Profits With A Purpose

How A Startup Is Working With Corporates To Solve Inequality And Climate Change

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Millions of people in Africa, Asia and Latin America make a living collecting, sorting and selling materials foraged from landfills, along streets and waterways or dumpsters. In some counties these waste pickers provide the only form of solid waste collection, helping to achieve high recycling rates. Yet, they often face low social status, deplorable living and working conditions, and get little support from local governments. The same holds true for women who grow crops like cassava on smallholder farms.  Both groups are among the invisible hands serving the global economy. They have no way to prove how much revenue they earn, making it difficult, if not impossible, for them to open bank accounts, obtain working capital at reasonable rates and lift themselves out of poverty.

That’s where BanQu comes in. It is using blockchain technology and partnerships with governments, mobile payment companies and large corporates such as Coca-Cola and Anheuser-Busch InBev to help break the cycle. The collaboration is yet another example of how large corporates and young companies can team to help solve the United Nations Sustainable Goals.

“People in our supply chains are unbankable because they can’t prove they exist,” says BanQu founder Ashish Gadnis.   The company’s slogan is “dignity through identity.” Its stated aim is to eradicate cyclical poverty and create a circular economy that gives economic equality to all participants. “By putting a human lens on the circular economy, we can solve both inequality and climate change,” he says.

BanQu is one of 17 start-ups participating in the World Economic Forum’s The Circulars Accelerator Cohort 2021. The accelerator is a collaboration with UpLink, the Forum’s innovation crowdsourcing platform, and is led by professional services company Accenture in partnership with Anglo American, Ecolab, and Schneider Electric.

The company’s blockchain technology ensures that everyone in the supply chain who participates in a transaction gets a fixed, reliable, transparent and secure copy. The app is live in more than 40 countries and more than one million people – including waste pickers, small landholder farmers and refugees – are active on the platform. “It is an ecosystem play,” says Gandnis. The system helps corporates with their sustainability goals. Waste pickers and small landholder farmers can prove their income, allowing them to open banking accounts, obtain loans and pay bills via their mobile phones, giving families the needed stability to keep their kids in school. “My dream is to get 100 million people on the platform and help lift them out of poverty,” he says.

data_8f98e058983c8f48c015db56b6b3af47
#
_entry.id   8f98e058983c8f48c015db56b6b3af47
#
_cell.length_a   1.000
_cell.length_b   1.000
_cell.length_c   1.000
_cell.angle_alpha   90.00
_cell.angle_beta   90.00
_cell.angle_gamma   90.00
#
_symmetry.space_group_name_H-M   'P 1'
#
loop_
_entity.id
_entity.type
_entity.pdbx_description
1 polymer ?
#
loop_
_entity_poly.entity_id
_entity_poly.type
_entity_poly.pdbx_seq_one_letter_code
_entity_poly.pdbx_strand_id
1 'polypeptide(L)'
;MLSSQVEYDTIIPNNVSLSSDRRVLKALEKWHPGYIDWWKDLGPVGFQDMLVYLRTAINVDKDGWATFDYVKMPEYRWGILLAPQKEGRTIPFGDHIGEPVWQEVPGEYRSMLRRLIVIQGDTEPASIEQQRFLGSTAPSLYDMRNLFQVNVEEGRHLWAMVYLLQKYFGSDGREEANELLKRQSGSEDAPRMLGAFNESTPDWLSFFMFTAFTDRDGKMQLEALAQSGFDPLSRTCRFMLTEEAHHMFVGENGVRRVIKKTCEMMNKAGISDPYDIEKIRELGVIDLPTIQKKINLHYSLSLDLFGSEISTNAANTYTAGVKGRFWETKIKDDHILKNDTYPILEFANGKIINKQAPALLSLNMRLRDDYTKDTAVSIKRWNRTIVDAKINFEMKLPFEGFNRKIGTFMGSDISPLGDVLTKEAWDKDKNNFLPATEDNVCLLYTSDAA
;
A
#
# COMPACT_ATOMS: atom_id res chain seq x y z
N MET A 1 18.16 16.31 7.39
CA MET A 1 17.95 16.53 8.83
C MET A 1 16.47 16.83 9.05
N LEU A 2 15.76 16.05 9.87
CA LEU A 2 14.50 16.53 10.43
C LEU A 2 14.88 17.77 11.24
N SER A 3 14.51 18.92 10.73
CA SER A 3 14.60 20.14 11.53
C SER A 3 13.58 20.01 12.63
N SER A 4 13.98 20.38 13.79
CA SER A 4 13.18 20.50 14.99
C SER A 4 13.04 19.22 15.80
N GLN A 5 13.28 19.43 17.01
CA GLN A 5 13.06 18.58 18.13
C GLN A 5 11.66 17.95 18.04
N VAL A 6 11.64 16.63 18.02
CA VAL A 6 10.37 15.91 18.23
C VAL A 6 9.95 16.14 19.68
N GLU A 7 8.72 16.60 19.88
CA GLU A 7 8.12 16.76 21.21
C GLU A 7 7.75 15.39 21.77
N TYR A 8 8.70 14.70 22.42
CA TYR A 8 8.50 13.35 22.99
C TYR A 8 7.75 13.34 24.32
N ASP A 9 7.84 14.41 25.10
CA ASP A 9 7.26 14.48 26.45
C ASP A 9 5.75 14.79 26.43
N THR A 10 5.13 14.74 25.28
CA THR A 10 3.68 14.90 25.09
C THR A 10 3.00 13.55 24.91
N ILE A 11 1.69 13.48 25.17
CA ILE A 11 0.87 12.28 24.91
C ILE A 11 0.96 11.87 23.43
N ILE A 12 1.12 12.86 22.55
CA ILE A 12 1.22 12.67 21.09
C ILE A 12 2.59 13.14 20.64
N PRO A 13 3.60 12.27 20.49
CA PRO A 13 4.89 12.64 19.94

Blockchain Is A Game-Changer

Gadnis has a deep understanding of what it takes to break the cycle of poverty. He grew up poor in India and found a way out by learning to code. When he came to the U.S. in 1994, he was able to get a bank account for the time “and the heavens parted for me,” he says. He created several startups, selling one to a large consulting firm. Wanting to give back he got involved with a Haiti earthquake relief effort and later did volunteer work with the United States Agency For International Development (USAid) in the Democratic Republic of Congo. He quickly realized that charity did not solve fundamental deep-rooted issues that keep people trapped in poverty. His eyes were opened by an encounter with a woman small shareholder farmer who had been successfully selling cassava and maize crops used by global brands for decades. A bank turned her down for a loan. “It made me realize these people were invisible,” he says. “After 30 years of growing crops she had no proof and was at the mercy of men in a male dominated society.”  Gandnis quit his volunteer role and started investigating how he could use his knowledge of supply chains to help people at the bottom of the pyramid and came up with a solution based on blockchain, an immutable digital ledger.